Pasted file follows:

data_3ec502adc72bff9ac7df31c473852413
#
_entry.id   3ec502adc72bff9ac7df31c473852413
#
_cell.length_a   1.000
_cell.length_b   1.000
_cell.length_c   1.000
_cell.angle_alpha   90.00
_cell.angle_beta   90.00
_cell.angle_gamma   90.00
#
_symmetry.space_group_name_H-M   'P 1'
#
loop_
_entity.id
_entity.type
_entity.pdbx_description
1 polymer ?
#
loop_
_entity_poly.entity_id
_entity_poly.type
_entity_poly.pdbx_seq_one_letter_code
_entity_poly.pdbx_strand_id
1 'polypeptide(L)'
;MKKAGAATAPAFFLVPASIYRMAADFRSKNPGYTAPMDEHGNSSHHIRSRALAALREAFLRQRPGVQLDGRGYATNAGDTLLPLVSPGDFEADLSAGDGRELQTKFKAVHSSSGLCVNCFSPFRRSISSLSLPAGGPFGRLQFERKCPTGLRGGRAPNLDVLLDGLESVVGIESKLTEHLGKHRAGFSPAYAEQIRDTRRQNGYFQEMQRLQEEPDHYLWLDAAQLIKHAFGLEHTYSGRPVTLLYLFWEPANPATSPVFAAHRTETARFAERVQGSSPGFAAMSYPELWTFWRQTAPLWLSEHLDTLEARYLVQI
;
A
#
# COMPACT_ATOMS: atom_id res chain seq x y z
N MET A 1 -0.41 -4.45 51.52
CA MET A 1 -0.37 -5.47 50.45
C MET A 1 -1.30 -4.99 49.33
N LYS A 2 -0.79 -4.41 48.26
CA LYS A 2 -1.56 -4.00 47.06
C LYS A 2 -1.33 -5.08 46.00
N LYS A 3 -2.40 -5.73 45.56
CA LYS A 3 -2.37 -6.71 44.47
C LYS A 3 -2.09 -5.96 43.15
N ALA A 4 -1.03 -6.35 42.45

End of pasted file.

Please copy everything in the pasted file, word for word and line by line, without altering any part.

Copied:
data_3ec502adc72bff9ac7df31c473852413
#
_entry.id   3ec502adc72bff9ac7df31c473852413
#
_cell.length_a   1.000
_cell.length_b   1.000
_cell.length_c   1.000
_cell.angle_alpha   90.00
_cell.angle_beta   90.00
_cell.angle_gamma   90.00
#
_symmetry.space_group_name_H-M   'P 1'
#
loop_
_entity.id
_entity.type
_entity.pdbx_description
1 polymer ?
#
loop_
_entity_poly.entity_id
_entity_poly.type
_entity_poly.pdbx_seq_one_letter_code
_entity_poly.pdbx_strand_id
1 'polypeptide(L)'
;MKKAGAATAPAFFLVPASIYRMAADFRSKNPGYTAPMDEHGNSSHHIRSRALAALREAFLRQRPGVQLDGRGYATNAGDTLLPLVSPGDFEADLSAGDGRELQTKFKAVHSSSGLCVNCFSPFRRSISSLSLPAGGPFGRLQFERKCPTGLRGGRAPNLDVLLDGLESVVGIESKLTEHLGKHRAGFSPAYAEQIRDTRRQNGYFQEMQRLQEEPDHYLWLDAAQLIKHAFGLEHTYSGRPVTLLYLFWEPANPATSPVFAAHRTETARFAERVQGSSPGFAAMSYPELWTFWRQTAPLWLSEHLDTLEARYLVQI
;
A
#
# COMPACT_ATOMS: atom_id res chain seq x y z
N MET A 1 -0.41 -4.45 51.52
CA MET A 1 -0.37 -5.47 50.45
C MET A 1 -1.30 -4.99 49.33
N LYS A 2 -0.79 -4.41 48.26
CA LYS A 2 -1.56 -4.00 47.06
C LYS A 2 -1.33 -5.08 46.00
N LYS A 3 -2.40 -5.73 45.56
CA LYS A 3 -2.37 -6.71 44.47
C LYS A 3 -2.09 -5.96 43.15
N ALA A 4 -1.03 -6.35 42.45